DNA Extraction with Kitchen Chemistry

Donna M. Bronson John B. Drake

2700 S. King Drive

Chicago IL 60616

(773) 534-9130


Students will learn that you can extract DNA from various foods that are found in your refrigerator. This lesson is designed for middle school grades.

Materials Needed:

Dry split peas, Blender (optional), Dish detergent, Toothpicks, Meat tenderizer, Small Glass Containers, Alcohol, Onions, Yeast, Brocolli, Raw chicken liver, Strainer


Students will follow these procedures for DNA Extraction:

Step 1.      

  1. Measure out 1 cup of water, ¼ cup of peas, and ¼ tsp. of salt. Stir until salt is dissolved. Leave the peas in water until softened. (I would soak the peas overnight to soften them.)
  2. Put the peas and the salt water in the blender and chop for just a couple seconds. You may use a fork to squash the peas. The mixture should be lumpy, containing small pieces of peas. Too much blending will break up the DNA and make it too hard to see.
  3. Gently mix the peas and water from the blender with a few drops of soap in a new container.

Step 2.      

  1. Put the pea mixture in the strainer.
  2. Filter about 1/3 cup of the liquid into a small glass container.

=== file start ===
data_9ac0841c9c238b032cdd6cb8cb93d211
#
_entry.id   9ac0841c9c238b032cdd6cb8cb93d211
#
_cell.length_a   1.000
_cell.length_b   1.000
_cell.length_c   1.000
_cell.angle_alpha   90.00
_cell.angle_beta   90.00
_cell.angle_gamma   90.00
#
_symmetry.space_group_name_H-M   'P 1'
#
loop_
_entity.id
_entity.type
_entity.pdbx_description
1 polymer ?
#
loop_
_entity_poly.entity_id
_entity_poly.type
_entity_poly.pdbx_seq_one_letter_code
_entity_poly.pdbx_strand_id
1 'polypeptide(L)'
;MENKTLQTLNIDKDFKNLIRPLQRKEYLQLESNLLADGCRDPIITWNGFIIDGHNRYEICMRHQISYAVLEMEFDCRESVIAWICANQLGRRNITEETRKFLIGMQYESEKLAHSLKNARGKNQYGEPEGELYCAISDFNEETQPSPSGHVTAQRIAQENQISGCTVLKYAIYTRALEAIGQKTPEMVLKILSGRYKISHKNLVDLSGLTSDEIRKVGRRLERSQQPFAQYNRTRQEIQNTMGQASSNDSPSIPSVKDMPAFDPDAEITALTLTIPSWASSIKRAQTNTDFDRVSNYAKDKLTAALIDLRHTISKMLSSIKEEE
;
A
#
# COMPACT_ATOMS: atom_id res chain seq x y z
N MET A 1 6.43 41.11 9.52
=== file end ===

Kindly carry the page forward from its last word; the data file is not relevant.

3. Wet the end of a toothpick and dip it into the meat tenderizer.
  4. Put the end with the enzymes in the cell mixture and gently stir.

Step 3.       

  1. Slowly pour in an equal amount of alcohol (about 1/3 cup)
  2. The alcohol will form a layer on top of the cell debris.
  3. Watch carefully as the DNA precipitates through the alcohol. The DNA is clear. Small bubbles will attach to the strands as they migrate up through the alcohol. Use the toothpick to gently stir the alcohol layer. Notice how those strands move like snot. The snotty substance is the DNA.

Performance Assessment:

Now that you have extracted DNA from peas, think about each step of the procedure and why it works.

How did each of the ingredients in the demonstration help extract DNA from the other parts of the cell?

What part of cells would be most affected by soap?

What is it in meat tenderizer that breaks down meat?

Alcohol and salt: Why does only the DNA, and not the other parts of the cell, rise to the top after addition of alcohol?


DNA Extraction with Kitchen Chemistry. The Natural History of Genes. University of Utah, Salt Lake City, UT